Category Archives: Navigators

Cru – “a semester’s worth of spiritual abuse and cultlike experiences”

Excerpt from: https://friendlyatheist.patheos.com/2010/11/21/did-you-ever-belong-to-an-evangelical-campus-ministry/

“two cents in case anyone still reads this: my freshman year in college I joined Campus Crusade. I met some overeager sophomores at an ice cream social who seemed like the squeaky clean good Christian influence types, and being lonely away from home, I joined. I met several girls from my dorm and we all went together to the weekly meetings/bible studies.

Early in the semester, one of the leaders’ moms joined us and started gradually taking over. She overstepped many leadership boundaries and our weekly bible studies started becoming very weird. She did a series on “maleness and femaleness” (still don’t know what the hell she was talking about), and when the girls met separately, the leaders would push and push people to share until someone cried. Major boundary violation.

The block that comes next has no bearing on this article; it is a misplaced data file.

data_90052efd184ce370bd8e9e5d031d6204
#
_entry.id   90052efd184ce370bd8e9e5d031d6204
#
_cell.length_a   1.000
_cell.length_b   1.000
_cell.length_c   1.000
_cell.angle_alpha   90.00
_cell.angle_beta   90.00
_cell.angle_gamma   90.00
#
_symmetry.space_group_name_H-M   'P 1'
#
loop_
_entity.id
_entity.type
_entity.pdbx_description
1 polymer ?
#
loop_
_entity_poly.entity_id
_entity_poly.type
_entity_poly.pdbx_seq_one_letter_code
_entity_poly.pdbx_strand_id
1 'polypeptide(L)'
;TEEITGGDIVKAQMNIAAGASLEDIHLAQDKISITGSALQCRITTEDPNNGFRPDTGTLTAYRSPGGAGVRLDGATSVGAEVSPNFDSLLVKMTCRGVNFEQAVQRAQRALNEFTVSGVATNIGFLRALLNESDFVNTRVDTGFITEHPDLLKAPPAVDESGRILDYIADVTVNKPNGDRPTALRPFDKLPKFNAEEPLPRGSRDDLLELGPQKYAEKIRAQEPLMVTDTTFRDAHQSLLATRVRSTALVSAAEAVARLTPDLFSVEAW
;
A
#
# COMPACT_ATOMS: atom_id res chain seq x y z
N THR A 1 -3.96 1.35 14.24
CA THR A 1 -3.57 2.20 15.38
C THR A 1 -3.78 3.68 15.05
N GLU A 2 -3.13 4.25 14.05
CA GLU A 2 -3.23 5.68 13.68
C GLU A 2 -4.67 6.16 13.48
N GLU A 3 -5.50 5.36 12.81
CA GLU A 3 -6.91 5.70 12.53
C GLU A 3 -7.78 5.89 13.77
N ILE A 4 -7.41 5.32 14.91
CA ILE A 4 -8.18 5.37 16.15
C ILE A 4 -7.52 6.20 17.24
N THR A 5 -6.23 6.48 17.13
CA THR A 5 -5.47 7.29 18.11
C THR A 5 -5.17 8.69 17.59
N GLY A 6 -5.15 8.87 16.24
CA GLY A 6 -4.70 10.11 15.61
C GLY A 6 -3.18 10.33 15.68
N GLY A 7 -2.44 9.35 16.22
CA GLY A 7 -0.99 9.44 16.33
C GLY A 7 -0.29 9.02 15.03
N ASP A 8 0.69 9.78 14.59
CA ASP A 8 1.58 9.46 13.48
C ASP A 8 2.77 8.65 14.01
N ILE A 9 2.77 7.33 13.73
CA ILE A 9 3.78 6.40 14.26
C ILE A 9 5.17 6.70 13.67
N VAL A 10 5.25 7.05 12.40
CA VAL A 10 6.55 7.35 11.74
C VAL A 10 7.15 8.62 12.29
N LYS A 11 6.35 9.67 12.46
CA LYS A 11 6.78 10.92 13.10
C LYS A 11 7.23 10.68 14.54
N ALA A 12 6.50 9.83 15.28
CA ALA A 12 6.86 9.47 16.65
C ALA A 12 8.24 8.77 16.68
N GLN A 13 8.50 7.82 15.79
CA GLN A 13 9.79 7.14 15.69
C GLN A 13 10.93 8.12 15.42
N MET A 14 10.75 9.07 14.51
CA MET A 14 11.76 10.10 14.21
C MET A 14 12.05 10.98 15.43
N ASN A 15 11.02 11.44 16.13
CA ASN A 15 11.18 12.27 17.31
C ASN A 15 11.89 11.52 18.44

Quite a few people started leaving, and soon our meetings were down to less than half what they were in the beginning. Our leaders were quick to boldly proclaim that “they just don’t know the truth.” I admit I ignored several of the defectors for a while, thinking they were backsliding. The messages were becoming weirder and weirder, and during one bible study the message was over the top weird, it made no sense. Afterward, the same night, I approached a girl I trusted with some questions and doubts about the night’s message. She looked at me like I had four heads and proceeded to ignore me. On the way back to the dorm, my friends and I almost in unison said, “that was SO weird! right? let’s never ever go back! K!” and that was that. From that point on, the members of “the cult” would not speak to us or acknowledge us AT ALL. (Later they all went on to marry – each other. Creepy? Also, it turned out that the leader’s mother caused a scandal in a local church and was asked to leave. Crusade got better in later years after she left.) I knew I had made the right decision. I went through a major grief & separation period after that, questioning my faith completely, and what I’d now consider a period of depression.